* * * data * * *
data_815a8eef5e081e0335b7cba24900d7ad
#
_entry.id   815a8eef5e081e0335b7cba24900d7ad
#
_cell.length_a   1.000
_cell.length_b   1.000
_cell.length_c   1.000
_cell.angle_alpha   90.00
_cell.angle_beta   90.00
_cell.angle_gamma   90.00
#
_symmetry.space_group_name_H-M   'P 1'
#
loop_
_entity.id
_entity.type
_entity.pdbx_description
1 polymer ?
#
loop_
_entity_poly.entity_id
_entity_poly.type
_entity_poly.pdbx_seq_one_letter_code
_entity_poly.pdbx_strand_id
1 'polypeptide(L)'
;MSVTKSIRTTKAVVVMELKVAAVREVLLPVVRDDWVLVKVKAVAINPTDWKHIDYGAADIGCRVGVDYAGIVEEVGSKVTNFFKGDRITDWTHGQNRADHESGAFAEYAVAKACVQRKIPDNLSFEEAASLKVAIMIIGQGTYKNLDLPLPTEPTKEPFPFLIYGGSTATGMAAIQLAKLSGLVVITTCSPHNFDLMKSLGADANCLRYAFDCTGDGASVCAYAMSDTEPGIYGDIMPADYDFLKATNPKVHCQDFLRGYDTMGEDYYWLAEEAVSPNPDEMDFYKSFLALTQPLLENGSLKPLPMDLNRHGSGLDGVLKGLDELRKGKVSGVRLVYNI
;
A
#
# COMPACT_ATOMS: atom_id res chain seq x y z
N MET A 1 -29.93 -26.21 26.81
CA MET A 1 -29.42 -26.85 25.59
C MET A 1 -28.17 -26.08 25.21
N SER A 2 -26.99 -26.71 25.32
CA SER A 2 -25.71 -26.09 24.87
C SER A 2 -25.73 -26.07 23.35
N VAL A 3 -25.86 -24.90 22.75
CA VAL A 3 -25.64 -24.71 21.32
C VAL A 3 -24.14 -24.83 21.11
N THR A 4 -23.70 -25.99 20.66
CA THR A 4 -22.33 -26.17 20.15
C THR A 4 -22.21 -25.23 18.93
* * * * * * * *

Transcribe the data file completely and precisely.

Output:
data_815a8eef5e081e0335b7cba24900d7ad
#
_entry.id   815a8eef5e081e0335b7cba24900d7ad
#
_cell.length_a   1.000
_cell.length_b   1.000
_cell.length_c   1.000
_cell.angle_alpha   90.00
_cell.angle_beta   90.00
_cell.angle_gamma   90.00
#
_symmetry.space_group_name_H-M   'P 1'
#
loop_
_entity.id
_entity.type
_entity.pdbx_description
1 polymer ?
#
loop_
_entity_poly.entity_id
_entity_poly.type
_entity_poly.pdbx_seq_one_letter_code
_entity_poly.pdbx_strand_id
1 'polypeptide(L)'
;MSVTKSIRTTKAVVVMELKVAAVREVLLPVVRDDWVLVKVKAVAINPTDWKHIDYGAADIGCRVGVDYAGIVEEVGSKVTNFFKGDRITDWTHGQNRADHESGAFAEYAVAKACVQRKIPDNLSFEEAASLKVAIMIIGQGTYKNLDLPLPTEPTKEPFPFLIYGGSTATGMAAIQLAKLSGLVVITTCSPHNFDLMKSLGADANCLRYAFDCTGDGASVCAYAMSDTEPGIYGDIMPADYDFLKATNPKVHCQDFLRGYDTMGEDYYWLAEEAVSPNPDEMDFYKSFLALTQPLLENGSLKPLPMDLNRHGSGLDGVLKGLDELRKGKVSGVRLVYNI
;
A
#
# COMPACT_ATOMS: atom_id res chain seq x y z
N MET A 1 -29.93 -26.21 26.81
CA MET A 1 -29.42 -26.85 25.59
C MET A 1 -28.17 -26.08 25.21
N SER A 2 -26.99 -26.71 25.32
CA SER A 2 -25.71 -26.09 24.87
C SER A 2 -25.73 -26.07 23.35
N VAL A 3 -25.86 -24.90 22.75
CA VAL A 3 -25.64 -24.71 21.32
C VAL A 3 -24.14 -24.83 21.11
N THR A 4 -23.70 -25.99 20.66
CA THR A 4 -22.33 -26.17 20.15
C THR A 4 -22.21 -25.23 18.93